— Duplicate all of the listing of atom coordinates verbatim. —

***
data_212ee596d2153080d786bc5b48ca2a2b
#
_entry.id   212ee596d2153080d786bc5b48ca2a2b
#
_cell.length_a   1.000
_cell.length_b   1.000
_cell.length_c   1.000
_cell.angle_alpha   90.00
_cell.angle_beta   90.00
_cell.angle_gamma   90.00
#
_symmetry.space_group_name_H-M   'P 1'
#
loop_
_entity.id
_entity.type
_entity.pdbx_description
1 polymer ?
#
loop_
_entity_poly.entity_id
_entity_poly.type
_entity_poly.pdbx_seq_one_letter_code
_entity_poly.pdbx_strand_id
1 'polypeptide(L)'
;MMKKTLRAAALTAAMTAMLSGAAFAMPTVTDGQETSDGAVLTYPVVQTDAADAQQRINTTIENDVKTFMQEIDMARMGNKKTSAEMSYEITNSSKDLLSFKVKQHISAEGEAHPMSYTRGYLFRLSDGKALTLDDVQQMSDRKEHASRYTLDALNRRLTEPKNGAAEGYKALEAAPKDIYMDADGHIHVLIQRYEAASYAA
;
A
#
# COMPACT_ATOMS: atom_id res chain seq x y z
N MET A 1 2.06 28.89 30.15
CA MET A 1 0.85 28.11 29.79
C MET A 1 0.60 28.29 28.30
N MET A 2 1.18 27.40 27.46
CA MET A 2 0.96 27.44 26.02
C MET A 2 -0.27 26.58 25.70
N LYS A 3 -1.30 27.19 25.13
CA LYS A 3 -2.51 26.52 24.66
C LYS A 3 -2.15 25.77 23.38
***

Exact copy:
data_212ee596d2153080d786bc5b48ca2a2b
#
_entry.id   212ee596d2153080d786bc5b48ca2a2b
#
_cell.length_a   1.000
_cell.length_b   1.000
_cell.length_c   1.000
_cell.angle_alpha   90.00
_cell.angle_beta   90.00
_cell.angle_gamma   90.00
#
_symmetry.space_group_name_H-M   'P 1'
#
loop_
_entity.id
_entity.type
_entity.pdbx_description
1 polymer ?
#
loop_
_entity_poly.entity_id
_entity_poly.type
_entity_poly.pdbx_seq_one_letter_code
_entity_poly.pdbx_strand_id
1 'polypeptide(L)'
;MMKKTLRAAALTAAMTAMLSGAAFAMPTVTDGQETSDGAVLTYPVVQTDAADAQQRINTTIENDVKTFMQEIDMARMGNKKTSAEMSYEITNSSKDLLSFKVKQHISAEGEAHPMSYTRGYLFRLSDGKALTLDDVQQMSDRKEHASRYTLDALNRRLTEPKNGAAEGYKALEAAPKDIYMDADGHIHVLIQRYEAASYAA
;
A
#
# COMPACT_ATOMS: atom_id res chain seq x y z
N MET A 1 2.06 28.89 30.15
CA MET A 1 0.85 28.11 29.79
C MET A 1 0.60 28.29 28.30
N MET A 2 1.18 27.40 27.46
CA MET A 2 0.96 27.44 26.02
C MET A 2 -0.27 26.58 25.70
N LYS A 3 -1.30 27.19 25.13
CA LYS A 3 -2.51 26.52 24.66
C LYS A 3 -2.15 25.77 23.38